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Visa, Mastercard reach $30 billion settlement over credit card fees

Published 03/26/2024, 09:58 AM
Updated 03/27/2024, 06:17 AM
© Reuters. FILE PHOTO: Stickers with the corporate logos of Visa and MasterCard are seen at the entrance of a hardware store in Caracas, Venezuela March 14, 2019. REUTERS/Carlos Garcia Rawlins/File Photo

By Jonathan Stempel

NEW YORK (Reuters) -Visa and Mastercard (NYSE:MA) reached an estimated $30 billion settlement to limit credit and debit card fees for merchants, with some savings likely to be passed on to consumers through lower prices.

The antitrust settlement announced on Tuesday is one of the largest in U.S. history, and if it receives court approval would resolve most claims in nationwide litigation that began in 2005.

Some critics believe it may not go far enough, saying the savings would be temporary and fees would remain high.

Merchants have long accused Visa (NYSE:V) and Mastercard of charging inflated swipe fees, or interchange fees, when shoppers used credit or debit cards, and barring them through "anti-steering" rules from directing customers toward cheaper means of payment.

Swipe fees typically include small fixed fees plus a percentage of total sale amounts, and average about 1.5% to 3.5% per transaction according to Bankrate.com.

Under the settlement, Visa and Mastercard would reduce swipe rates by at least four basis points - 0.04 percentage points - for three years, and ensure an average rate that is seven basis points below the current average for five years.

Both card networks also agreed to cap rates for five years and remove anti-steering provisions.

Merchants will have more discretion to offer discounts, or impose surcharges on cards with higher interchange fees.

Many already warn customers at checkout they will pay more using cards instead of cash.

The fee rollbacks and caps alone are worth $29.79 billion, according to court papers, and Visa estimated that small businesses comprise more than 90% of the settling merchants.

Visa and Mastercard denied wrongdoing in agreeing to settle.

In separate statements, Visa's North American president Kim Lawrence said the accord addressed "true pain points" identified by small businesses, while Mastercard General Counsel Rob Baird said it gave businesses "substantial certainty."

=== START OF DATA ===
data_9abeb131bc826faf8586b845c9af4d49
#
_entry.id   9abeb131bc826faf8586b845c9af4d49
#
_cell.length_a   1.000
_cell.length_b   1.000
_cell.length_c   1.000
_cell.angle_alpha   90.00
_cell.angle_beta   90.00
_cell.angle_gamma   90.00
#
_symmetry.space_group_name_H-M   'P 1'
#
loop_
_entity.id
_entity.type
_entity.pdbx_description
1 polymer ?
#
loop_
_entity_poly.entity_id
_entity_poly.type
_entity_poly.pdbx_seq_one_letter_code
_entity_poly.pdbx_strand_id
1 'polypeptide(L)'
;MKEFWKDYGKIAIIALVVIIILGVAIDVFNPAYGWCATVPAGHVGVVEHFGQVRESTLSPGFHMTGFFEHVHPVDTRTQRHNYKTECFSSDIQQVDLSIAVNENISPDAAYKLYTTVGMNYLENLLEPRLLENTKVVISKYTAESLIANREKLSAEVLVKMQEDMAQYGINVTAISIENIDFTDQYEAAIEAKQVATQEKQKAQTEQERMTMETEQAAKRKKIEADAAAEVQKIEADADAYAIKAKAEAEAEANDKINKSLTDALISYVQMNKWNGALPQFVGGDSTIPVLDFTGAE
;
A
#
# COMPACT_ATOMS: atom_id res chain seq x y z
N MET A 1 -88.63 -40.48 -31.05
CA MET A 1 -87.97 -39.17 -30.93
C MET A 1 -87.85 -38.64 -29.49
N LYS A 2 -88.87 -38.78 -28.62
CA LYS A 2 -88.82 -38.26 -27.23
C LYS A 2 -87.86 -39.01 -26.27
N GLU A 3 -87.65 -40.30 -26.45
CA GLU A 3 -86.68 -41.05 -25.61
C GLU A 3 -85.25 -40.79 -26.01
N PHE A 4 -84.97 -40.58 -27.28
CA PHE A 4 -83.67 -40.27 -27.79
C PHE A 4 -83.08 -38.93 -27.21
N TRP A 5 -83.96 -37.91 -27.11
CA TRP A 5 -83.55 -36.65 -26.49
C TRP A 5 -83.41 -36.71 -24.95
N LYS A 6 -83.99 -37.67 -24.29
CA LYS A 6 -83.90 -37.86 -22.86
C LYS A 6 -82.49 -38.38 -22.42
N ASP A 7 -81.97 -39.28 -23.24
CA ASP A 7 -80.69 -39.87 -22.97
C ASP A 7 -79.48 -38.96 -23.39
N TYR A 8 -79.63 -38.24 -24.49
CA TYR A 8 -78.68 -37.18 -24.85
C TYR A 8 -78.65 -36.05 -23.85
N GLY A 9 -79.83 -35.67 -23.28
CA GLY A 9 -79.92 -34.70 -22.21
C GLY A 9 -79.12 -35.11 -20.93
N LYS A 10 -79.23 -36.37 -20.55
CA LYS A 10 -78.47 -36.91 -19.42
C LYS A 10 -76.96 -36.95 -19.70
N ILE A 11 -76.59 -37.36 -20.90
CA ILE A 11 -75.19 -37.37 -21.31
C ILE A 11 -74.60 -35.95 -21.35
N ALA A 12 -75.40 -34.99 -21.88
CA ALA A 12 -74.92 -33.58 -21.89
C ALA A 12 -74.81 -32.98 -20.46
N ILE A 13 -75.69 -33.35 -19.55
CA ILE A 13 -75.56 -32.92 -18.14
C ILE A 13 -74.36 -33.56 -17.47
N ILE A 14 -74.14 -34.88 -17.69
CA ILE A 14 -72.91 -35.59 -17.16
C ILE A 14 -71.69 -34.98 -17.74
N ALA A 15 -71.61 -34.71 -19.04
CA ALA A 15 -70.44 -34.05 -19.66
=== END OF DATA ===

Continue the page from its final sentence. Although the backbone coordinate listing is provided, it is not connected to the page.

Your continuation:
Shares of Visa closed down 0.2%, while Mastercard rose 0.2%.


The settlement came one year after the federal appeals court in Manhattan upheld a $5.6 billion class action settlement with Visa and Mastercard, covering about 12 million merchants.

Some merchants opted out of that settlement and are pursuing separate lawsuits seeking damages.

Adam Levitin, a Georgetown University professor of law and finance, in an email said those merchants might object to Tuesday's settlement because it would bind them.

Levitin said U.S. merchants would still pay an average 219 basis point swipe fee, the highest in the developed world.

"If that's the result of nearly two decades of litigation, then the settlement is a huge loss for U.S. merchants," he said.

Tuesday's settlement requires approval by U.S. District Judge Margo Brodie in New York City's Brooklyn borough, likely not before late 2024 or early 2025, and appeals are possible.

"It's a bad deal for merchants," said Doug Kantor, general counsel of the National Association of Convenience Stores, in an interview. "It provides very small, very temporary relief, but afterward Mastercard and Visa will be free to raise rates, and the agreement doesn't provide a mechanism to slow an increase."

The Retail Industry Leaders Association, which represents businesses that employ more than 42 million Americans, said the settlement required closer review but amounted to "a mere drop in the bucket."


TD Cowen analyst Jaret Seiberg wrote that small banks and credit unions may object because big retailers such as Walmart (NYSE:WMT) could cut deals with larger banks for cards that offer discounts at checkout.

But he said the accord reflects "extraordinary concessions" by Visa, Mastercard and banks because merchants can impose surcharges on airline and cash-back credit cards, though few may because they would rather complete sales than save on fees.

Joseph Stiglitz, a Nobel Prize-winning economist and expert hired by the settling merchants, in an affidavit said the settlement could provide them with "very substantial" savings.

"Competition among merchants results in these cost savings being passed on to customers in the form of lower prices," Stiglitz added.

The plaintiffs' lawyers said Visa and Mastercard agreed to pay up to $170 million of their legal fees and expenses.

Some U.S. senators have promoted legislation, the Credit Card Competition Act, to let merchants process Visa and Mastercard credit cards through other payment networks.

© Reuters. A screen displays the company logo for Mastercard Inc. on the floor at the New York Stock Exchange (NYSE) in New York City, U.S., February 29, 2024.  REUTERS/Brendan McDermid

Darrin Peller, an analyst at Wolfe Research, wrote that Tuesday's settlement "likely takes some wind out of the sails" of that effort.

The case is In re Payment Card Interchange Fee and Merchant Discount Antitrust Litigation, U.S. District Court, Eastern District of New York, No 05-md-01720.

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